Nov 25 2008
Twilight made 70 million dollars this weekend. What. The. Hell. The film was universally panned by critics and movie-goers who are NOT thirteen year-old girls, but that won’t stop the movie from blowing past the $100M mark anyways. Many other horrendous movies have pulled this feat as well, some because of hype and high expectations, some because they were riding on the coattails of better movies, and some because they starred Will Smith. Here are the fifteen worst movies that have made the most money at the box office, and yeah I know it’s a matter of opinion, but I always happen to be right.
15) The Nutty Professor 2: The Klumps (2000) – $123,309,890
Remember when Eddie Murphy was funny? It rings a distant bell…
I’m going to try to stay away from sequels in this list as much as possible, because they usually make so much money by luring people who liked the older, better movies into watching them. However, the first Nutty Professor was marginal at best, and the sequel was a fatsuit farting fest that’s known today as one of the worst examples of lowest common denominator comedy.
14) Lara Croft: Tomb Raider (2001)– $131,168,070
“If you tell 20 friends to see this movie, I’ll get this shirt wet.” Wait, James? Is that you?
Is this the highest grossing video game movie ever? I think it might be. Unfortunately the entire profit was made purely on the fact that guys wanted to see their long-held fantasy fleshed out by one of the most gorgeous women in the world. The film also marks the point where Angelina began her transformation from “crazy” to “sexy.”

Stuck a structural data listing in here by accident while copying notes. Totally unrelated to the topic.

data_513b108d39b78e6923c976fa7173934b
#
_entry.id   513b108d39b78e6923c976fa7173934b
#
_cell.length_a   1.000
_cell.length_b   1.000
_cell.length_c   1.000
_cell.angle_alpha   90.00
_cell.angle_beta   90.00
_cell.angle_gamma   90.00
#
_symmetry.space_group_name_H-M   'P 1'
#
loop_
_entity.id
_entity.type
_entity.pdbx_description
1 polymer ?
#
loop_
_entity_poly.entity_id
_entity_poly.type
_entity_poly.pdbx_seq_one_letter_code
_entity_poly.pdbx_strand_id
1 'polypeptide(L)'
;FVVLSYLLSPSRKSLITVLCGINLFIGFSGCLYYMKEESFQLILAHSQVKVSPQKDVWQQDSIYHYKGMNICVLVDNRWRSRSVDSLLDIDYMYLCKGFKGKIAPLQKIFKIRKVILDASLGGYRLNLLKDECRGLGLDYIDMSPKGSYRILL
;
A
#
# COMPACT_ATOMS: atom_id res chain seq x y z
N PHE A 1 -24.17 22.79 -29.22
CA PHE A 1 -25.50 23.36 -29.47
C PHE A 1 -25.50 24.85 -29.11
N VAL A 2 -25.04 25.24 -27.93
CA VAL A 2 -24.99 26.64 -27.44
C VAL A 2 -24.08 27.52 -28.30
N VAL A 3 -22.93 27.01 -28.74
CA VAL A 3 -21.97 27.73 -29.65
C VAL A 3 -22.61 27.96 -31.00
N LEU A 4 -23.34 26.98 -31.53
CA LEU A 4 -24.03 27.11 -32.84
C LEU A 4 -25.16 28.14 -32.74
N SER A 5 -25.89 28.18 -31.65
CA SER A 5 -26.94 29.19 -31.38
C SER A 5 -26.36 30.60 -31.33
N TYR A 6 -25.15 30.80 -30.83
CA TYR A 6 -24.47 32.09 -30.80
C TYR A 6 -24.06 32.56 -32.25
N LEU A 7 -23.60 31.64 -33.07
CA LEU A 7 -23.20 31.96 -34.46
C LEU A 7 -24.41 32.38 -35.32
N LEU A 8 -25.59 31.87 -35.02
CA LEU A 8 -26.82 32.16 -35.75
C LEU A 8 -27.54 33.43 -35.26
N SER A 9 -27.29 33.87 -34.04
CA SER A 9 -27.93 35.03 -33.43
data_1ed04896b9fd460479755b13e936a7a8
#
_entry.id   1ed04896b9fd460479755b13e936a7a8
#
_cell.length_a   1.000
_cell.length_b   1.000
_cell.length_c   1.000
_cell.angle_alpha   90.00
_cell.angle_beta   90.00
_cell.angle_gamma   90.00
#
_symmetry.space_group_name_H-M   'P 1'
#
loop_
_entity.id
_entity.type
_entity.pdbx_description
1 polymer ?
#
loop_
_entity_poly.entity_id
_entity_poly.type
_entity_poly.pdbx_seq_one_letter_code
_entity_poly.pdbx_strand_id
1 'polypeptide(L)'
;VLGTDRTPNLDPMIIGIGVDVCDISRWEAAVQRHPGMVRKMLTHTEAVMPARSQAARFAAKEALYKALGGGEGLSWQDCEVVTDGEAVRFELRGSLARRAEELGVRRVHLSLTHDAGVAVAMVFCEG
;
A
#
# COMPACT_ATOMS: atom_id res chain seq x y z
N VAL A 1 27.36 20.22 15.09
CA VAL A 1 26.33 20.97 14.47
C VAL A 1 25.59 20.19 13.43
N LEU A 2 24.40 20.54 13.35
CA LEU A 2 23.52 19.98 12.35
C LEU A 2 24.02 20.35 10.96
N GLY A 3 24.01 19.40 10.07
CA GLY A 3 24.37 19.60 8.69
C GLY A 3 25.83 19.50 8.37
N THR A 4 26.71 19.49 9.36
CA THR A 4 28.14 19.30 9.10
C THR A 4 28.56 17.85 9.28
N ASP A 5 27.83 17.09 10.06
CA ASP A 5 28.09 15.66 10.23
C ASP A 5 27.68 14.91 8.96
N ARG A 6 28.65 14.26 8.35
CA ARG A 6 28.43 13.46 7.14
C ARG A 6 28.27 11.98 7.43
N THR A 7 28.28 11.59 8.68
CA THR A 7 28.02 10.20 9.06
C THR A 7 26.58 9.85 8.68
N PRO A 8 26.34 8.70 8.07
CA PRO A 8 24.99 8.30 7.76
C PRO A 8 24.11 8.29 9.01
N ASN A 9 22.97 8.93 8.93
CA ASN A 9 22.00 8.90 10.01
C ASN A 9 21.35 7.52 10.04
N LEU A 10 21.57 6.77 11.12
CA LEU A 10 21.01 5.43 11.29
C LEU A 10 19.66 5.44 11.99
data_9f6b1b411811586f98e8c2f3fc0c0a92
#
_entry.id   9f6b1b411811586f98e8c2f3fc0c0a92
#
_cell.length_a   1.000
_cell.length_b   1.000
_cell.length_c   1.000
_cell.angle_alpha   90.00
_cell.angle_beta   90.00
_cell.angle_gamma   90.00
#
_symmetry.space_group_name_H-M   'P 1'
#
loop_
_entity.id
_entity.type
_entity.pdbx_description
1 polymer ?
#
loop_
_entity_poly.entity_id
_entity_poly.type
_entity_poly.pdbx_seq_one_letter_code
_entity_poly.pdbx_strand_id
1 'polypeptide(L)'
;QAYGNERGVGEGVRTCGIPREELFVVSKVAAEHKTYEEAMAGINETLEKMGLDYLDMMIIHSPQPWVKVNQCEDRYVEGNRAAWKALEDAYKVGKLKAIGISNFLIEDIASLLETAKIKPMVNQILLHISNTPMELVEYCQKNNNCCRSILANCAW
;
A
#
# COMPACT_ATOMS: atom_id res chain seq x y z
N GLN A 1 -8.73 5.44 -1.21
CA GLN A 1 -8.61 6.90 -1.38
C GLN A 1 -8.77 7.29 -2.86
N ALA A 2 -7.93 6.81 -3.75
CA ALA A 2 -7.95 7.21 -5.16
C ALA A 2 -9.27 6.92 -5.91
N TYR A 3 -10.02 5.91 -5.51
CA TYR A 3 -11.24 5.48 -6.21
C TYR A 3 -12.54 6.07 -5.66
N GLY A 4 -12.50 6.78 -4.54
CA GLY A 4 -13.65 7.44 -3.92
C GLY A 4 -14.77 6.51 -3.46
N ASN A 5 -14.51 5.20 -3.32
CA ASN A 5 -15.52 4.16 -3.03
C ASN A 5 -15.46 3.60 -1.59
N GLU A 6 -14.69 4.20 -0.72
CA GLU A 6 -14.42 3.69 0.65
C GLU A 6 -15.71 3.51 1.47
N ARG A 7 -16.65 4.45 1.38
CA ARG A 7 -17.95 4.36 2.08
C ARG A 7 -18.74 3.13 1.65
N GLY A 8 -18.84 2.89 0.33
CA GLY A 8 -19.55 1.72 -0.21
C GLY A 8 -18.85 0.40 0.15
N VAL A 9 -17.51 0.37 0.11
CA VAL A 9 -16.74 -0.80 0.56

13) Anger Management (2003) – $135,645,823
Please explain what’s happening here.
Everyone had high hopes for this comedy which featured Adam Sandler and Jack Nicholson yelling at each other, but I’ll be damned if I ever her two good words about this movie. And while researching this list, do you have any idea how many Adam Sandler movies have made over $100M? I think eight. That’s insane, and I guess what you’d call a “fan base.”
12) Godzilla (1998) – $136,314,294
Yeah, alright, this is from the video game. But the graphics are about the same anyways.
Yes, the Matthew Broderick one. It’s obscene that this made $50 million more than the vastly superior Cloverfield, but I guess that’s what brand recognition is for. This is the first of the big budget remakes that made an incredible amount of money despite sucking just because of the franchise’s storied history. At least it wasn’t Godzilla 2000 though.